Resilient People, Resilient Market, Resilient Economy

This week we need to talk about something that may not be next generation, but it is certainly once-in-a-generation, if that even. For the first time since weather records started being kept 166 years ago, two Category 4 Atlantic hurricanes hit the United States in the same year. Together, Hurricanes Harvey and Irma are estimated to have done approximately $250 billion-$300 billion in damage.

I think a lot about the lives that were lost, precious possessions that were ruined and homes that were destroyed or damaged. I lived through Hurricane Sandy – or Super Sandy as many called it – in New York five years ago, and I wouldn’t wish that on my worst enemy.

As people put their lives back together and areas rebuild, I get a little angry at the fear mongers who say that the U.S. economy or stock market can’t handle the impacts. Yes, the impacts are real – very real to those directly affected – but this is where the big-picture view we incorporate into our analysis provides an extremely valuable perspective.

The truth is that hurricanes can have a negative effect on the economy right after they hit, but a few months down the road, the rebuilding efforts can actually be a boost to the economy. And remember, the government steps forward after natural disasters and takes a large role in the recovery, including huge amounts of financial aid that will flow into the economy. Here are three recent examples:

  • Hurricane Andrew (1992): $11 billion federal aid package
  • Hurricane Katrina (2005): More than $110 million in federal dollars
  • Superstorm Sandy (2012): Nearly $55 billion in government assistance

This is one reason why the stock market is typically not affected in a major way by natural disasters. The market continues to be more influenced by the health of the economy when those disasters hit. For example, following Hurricane Andrew stocks were up 10.8% in the next 12 months. After Katrina, stocks gained 5.8% in the next year. The hurricanes didn’t cause the market to move higher, but the key point here is that both occurred when the market and economy were already strong, and the storms did not change that.

This is the same situation we have today. The fact that stocks hit new highs so soon after the nation watched Irma’s devastation shows the resiliency of the market. But that resiliency wouldn’t be there if not for the foundation of a strengthening economy and increasing corporate profits.

Over the weekend, President Trump cited Hurricane Irma as his basis for asking Congress to “speed up” tax reform. Treasury Secretary Steve Mnuchin said Tuesday that tax reform is the president’s number one priority, and that the administration is considering backdating any changes to the beginning of 2017. Lowering the corporate tax rate along with backdating any reform would be a huge boost for stocks.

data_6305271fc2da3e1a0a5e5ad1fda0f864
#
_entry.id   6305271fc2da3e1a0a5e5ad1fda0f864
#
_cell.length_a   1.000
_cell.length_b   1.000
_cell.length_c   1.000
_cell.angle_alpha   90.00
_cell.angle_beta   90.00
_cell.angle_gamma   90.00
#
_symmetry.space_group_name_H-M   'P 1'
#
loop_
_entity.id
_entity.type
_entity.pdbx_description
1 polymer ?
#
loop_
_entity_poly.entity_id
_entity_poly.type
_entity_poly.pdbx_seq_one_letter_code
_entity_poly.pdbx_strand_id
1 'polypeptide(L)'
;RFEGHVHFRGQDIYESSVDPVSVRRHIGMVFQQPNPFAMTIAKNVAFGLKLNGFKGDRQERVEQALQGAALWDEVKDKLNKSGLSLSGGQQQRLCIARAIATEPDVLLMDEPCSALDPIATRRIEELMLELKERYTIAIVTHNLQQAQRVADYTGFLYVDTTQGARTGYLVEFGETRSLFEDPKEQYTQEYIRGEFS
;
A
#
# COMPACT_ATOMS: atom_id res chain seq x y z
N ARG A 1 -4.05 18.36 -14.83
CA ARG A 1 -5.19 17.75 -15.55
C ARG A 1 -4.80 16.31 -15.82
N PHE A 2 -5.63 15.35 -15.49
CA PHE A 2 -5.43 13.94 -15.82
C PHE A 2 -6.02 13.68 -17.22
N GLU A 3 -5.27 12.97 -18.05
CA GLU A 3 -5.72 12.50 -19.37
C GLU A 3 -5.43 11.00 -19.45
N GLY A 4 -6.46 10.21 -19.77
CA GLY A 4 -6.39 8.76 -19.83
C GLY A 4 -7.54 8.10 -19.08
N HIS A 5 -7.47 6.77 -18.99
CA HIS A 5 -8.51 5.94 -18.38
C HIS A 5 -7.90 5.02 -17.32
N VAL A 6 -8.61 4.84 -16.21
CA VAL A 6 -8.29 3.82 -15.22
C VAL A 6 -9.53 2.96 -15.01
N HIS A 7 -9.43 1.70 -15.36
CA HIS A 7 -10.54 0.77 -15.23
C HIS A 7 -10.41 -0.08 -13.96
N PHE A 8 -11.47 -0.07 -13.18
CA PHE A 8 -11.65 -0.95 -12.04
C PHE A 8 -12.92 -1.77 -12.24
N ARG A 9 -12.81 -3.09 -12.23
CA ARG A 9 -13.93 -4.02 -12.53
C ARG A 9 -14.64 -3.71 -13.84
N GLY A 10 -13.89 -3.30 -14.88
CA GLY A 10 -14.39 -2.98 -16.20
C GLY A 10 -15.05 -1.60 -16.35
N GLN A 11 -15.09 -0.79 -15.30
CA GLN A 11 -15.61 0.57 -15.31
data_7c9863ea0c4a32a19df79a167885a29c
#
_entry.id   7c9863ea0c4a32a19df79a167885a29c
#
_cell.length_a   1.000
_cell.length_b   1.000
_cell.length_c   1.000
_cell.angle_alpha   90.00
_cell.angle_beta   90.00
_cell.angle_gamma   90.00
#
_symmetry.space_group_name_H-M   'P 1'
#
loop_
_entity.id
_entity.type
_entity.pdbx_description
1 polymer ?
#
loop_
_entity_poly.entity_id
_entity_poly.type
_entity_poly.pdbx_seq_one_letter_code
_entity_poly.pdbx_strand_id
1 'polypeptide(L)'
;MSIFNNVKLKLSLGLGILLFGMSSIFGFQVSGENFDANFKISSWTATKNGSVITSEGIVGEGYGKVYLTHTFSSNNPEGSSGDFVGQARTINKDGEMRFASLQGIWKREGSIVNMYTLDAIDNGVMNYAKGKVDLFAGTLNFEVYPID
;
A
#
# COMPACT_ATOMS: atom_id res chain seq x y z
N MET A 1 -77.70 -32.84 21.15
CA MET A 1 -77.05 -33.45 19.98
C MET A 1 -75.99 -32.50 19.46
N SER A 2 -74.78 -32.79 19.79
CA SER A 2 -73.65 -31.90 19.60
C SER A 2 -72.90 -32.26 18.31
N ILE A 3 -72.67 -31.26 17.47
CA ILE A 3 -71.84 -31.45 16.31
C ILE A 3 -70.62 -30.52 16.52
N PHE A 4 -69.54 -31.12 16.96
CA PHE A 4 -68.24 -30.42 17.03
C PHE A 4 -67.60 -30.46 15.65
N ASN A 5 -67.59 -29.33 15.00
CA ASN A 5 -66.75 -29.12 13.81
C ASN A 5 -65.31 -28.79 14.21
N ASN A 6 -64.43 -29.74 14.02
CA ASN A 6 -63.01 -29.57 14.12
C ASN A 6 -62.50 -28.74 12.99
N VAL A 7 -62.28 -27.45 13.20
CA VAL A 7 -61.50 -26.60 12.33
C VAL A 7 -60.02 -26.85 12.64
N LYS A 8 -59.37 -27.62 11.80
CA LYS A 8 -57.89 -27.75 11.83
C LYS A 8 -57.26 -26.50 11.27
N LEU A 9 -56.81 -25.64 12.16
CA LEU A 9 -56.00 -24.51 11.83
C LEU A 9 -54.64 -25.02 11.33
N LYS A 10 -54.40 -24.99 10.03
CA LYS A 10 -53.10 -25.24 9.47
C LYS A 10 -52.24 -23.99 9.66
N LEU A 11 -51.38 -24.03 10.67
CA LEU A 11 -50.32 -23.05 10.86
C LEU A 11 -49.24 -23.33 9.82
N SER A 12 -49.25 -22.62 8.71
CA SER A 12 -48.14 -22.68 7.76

Sectors with Increasing Demand

The market and economy should continue on their current paths, but in continuing our analysis and drilling down a little deeper, there are clearly sectors that will see a bigger impact. Let’s start with those that should see more demand for their products.

Energy Equipment & Services: The energy sector is prevalent in the Texas area that was hit by Hurricane Harvey, and there will be large amounts of money spent on repairs. The equipment & services stocks will benefit from increased demand to repair and rebuild. One name to look at is RPC Inc. (RES), which provides a variety of oilfield services and equipment for the energy sector. They may be called on more in the coming months as equipment is needed through their rental division.

Autos: To put things into perspective, if Texas were a country it would be the 12th-largest economy in the world. And the economy in Houston and its surrounding suburbs generated $503 billion worth of goods and services in 2015, which is about the size of Sweden’s economy. Add in the devastation in Florida due to Hurricane Irma and the amount of residents and businesses affected is huge. The two areas are not known for their mass transportation and therefore most people own at least one vehicle. Ford Motor (F) is a stock that could end up being a big winner as the F-series pickup trucks are the number one selling vehicle in the country and even more prevalent in Texas and certain parts of Florida. The stock is beaten down and trades at a low valuation with an above-average dividend yield of 5.3%.

Storage Facilities: The displaced residents of the areas hit by the hurricane will be in need of a place to store their belongings as they either rebuild or repair their current homes, so demand will increase. National Storage Affiliates (NSA) is the sixth largest owner/operator of storage facilities in the U.S. They have five in the Houston, Texas area as well as 27 other states throughout the country. A dividend yield of 4.4% makes the stock even more attractive.

Sectors to Avoid

On the flip side, there are a few sectors that might struggle a little bit in the coming months as the residents of Texas and Florida start the rebuilding process. Some of the battered stocks – such as travel, leisure, energy producers and insurance – will get a dead cat bounce in the near term. Historically, they get beaten down ahead of hurricanes and then snap back initially. However, looking at the likely economic activity over the next few months, tourism in particular will be hurt in the two affected areas.

This will make specific stocks such as Disney (DIS) and SeaWorld Entertainment (SEAS) ones to avoid as their businesses were directly affected. An airline that has a large number of routes to Florida and the Caribbean is JetBlue Airways (JBLU), which I would also avoid for the time being.

Over time, however, I have every confidence that hard-working people in all the states impacted by the storms will repair, rebuild and prosper.

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